Intergovernmental Panel for Climate Change

What is the IPCC?

The Intergovernmental Panel on Climate Change (IPCC) is the leading international body for the assessment of climate change.

The IPCC is an intergovernmental body and focuses on the science-policy interface, i.e. handing over scientific information so that it can underpin government decisions on how to address climate change.

It is open to all member countries of the United Nations (UN) and WMO.

Reports are written by scientists drawn from around the world based on their expertise and geographical balance. 

Governments participate in the review process and the plenary Sessions, where main decisions about the IPCC work programme are taken and reports are accepted, adopted and approved.

The IPCC provides guidelines and best practice advice on preparing greenhouse gas emissions inventories through its Task Force on National Greenhouse Gas Inventories.

IPCC Structure Read more

IPCC Reports Read more

What is the IPCC  Bureau?

The IPCC Bureau consists of the IPCC Chair, three IPCC Vice Chairs, Co-Chairs of the three Working Groups and the Task Force on National Greenhouse Gas Inventories and 6-8 members of each of the three Working Group Bureaus. The Bureau is chaired by the IPCC Chair (recently elected Dr Hoesung Lee from the Republic of Korea). The Bureau’s work is supported by the IPCC Secretariat based in Geneva.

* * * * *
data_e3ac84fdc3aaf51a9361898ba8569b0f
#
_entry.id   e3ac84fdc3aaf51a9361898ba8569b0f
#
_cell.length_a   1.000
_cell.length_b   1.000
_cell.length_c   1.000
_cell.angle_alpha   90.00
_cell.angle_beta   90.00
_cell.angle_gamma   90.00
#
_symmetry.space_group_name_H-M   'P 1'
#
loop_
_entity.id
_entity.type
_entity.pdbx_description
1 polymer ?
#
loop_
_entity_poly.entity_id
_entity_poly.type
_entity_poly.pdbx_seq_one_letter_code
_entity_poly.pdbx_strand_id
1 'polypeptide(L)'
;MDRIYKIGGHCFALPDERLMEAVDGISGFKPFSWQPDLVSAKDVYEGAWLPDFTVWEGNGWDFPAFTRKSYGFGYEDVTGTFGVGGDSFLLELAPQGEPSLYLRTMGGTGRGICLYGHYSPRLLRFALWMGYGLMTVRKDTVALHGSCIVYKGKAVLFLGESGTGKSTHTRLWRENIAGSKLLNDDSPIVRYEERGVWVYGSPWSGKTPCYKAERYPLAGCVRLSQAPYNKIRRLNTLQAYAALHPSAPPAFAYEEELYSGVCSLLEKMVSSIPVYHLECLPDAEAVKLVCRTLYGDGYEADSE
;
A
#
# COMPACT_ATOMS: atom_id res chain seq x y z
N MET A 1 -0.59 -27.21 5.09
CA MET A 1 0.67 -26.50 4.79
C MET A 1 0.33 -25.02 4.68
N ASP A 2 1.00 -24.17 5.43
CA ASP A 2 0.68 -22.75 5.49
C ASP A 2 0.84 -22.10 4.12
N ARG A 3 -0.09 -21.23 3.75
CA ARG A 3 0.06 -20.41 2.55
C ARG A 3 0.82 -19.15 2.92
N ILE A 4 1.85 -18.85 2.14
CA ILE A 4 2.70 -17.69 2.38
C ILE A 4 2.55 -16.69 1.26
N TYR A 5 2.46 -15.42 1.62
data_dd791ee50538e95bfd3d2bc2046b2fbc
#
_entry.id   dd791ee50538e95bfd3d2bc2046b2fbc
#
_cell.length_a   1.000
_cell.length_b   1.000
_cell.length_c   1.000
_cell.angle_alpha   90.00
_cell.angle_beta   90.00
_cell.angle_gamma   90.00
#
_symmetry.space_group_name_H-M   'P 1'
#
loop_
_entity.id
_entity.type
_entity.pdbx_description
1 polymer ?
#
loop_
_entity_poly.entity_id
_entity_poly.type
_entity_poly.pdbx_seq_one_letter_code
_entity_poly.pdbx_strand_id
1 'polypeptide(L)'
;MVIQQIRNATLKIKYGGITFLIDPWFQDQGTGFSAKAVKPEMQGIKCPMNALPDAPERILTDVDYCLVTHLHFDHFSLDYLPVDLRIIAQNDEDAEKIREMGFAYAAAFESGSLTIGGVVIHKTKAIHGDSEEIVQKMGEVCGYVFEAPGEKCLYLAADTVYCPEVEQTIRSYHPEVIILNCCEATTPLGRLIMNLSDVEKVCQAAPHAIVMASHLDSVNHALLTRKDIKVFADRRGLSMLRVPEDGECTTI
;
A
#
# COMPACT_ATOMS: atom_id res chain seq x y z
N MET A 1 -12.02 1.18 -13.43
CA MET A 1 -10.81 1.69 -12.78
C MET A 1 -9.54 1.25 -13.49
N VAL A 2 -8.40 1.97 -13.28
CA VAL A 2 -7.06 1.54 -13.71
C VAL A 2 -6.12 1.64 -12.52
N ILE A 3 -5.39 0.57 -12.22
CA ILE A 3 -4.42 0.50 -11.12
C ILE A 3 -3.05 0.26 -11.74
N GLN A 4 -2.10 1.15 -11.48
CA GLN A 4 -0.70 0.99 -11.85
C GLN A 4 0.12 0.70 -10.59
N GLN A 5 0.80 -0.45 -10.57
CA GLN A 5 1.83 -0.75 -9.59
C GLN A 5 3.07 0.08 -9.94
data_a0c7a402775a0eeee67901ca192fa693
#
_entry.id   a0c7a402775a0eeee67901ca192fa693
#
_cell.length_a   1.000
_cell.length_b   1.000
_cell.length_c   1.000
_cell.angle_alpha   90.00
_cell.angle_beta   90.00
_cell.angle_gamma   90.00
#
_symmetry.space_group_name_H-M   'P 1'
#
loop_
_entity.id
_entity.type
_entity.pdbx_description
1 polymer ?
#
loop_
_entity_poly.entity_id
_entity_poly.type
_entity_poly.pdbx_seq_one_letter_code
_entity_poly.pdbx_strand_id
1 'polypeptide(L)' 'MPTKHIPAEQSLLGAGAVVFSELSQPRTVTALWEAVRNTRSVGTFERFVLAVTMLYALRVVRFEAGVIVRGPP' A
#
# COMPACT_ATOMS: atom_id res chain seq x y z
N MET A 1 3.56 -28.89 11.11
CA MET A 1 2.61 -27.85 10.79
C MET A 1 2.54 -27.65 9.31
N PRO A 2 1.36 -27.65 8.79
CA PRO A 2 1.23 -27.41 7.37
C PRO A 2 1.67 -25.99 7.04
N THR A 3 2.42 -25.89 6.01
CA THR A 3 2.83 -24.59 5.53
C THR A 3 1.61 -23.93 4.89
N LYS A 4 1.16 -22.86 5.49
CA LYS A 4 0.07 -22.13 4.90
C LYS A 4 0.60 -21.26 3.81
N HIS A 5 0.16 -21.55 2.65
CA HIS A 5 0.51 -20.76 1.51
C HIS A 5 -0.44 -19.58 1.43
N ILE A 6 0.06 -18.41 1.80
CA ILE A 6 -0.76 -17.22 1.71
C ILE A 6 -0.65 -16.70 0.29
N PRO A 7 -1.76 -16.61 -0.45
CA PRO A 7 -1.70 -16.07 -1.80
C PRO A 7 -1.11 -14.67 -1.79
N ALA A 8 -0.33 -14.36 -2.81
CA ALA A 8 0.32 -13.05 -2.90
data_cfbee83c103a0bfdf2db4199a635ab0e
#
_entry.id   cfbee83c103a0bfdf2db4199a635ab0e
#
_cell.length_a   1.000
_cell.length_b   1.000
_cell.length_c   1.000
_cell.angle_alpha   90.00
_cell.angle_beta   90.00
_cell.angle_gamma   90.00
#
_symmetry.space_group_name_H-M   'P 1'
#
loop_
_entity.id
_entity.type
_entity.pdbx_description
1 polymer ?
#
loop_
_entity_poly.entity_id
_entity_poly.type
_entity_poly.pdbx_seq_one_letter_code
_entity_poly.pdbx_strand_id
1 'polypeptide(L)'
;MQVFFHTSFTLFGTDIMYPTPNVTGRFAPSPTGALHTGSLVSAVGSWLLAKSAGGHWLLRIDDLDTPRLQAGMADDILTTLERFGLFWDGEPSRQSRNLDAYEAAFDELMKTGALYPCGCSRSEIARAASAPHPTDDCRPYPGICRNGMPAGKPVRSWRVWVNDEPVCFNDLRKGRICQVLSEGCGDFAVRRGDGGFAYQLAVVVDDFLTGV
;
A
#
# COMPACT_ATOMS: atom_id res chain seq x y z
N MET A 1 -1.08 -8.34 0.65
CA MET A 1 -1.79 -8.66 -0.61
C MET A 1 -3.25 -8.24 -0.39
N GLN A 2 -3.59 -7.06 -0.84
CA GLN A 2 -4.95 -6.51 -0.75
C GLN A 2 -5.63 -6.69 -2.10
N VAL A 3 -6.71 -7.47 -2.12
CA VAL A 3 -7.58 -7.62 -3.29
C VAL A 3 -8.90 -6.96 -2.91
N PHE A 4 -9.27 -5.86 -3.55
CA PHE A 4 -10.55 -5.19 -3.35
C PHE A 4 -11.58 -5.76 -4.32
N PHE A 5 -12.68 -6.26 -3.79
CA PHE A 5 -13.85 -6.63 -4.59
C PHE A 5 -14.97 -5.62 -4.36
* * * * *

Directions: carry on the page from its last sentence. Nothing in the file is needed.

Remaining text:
IPCC Bureau Composition Read more

The Impact of Livestock Agriculture on Climate Change

There is robust scientific evidence that the climate is changing, and that most of the warming observed over the past 50 years is due to increasing greenhouse gas concentrations from human activities. This fact sheet summarises why, and how, livestock agriculture contributes to climate change, and why limiting the projected global increase in those emissions is seen as a key component of dealing with climate change.

With almost half of our emissions from agriculture, New Zealand is unique in the developed world. Understanding the global contribution of agriculture to climate change provides important context for New Zealand's efforts to enable agriculture to continue to create wealth in a carbon constrained world.

pdf Download fact sheet 1 (high res) (5.80MB) 

pdf Download fact sheet 1 (low res) (1.13MB) 


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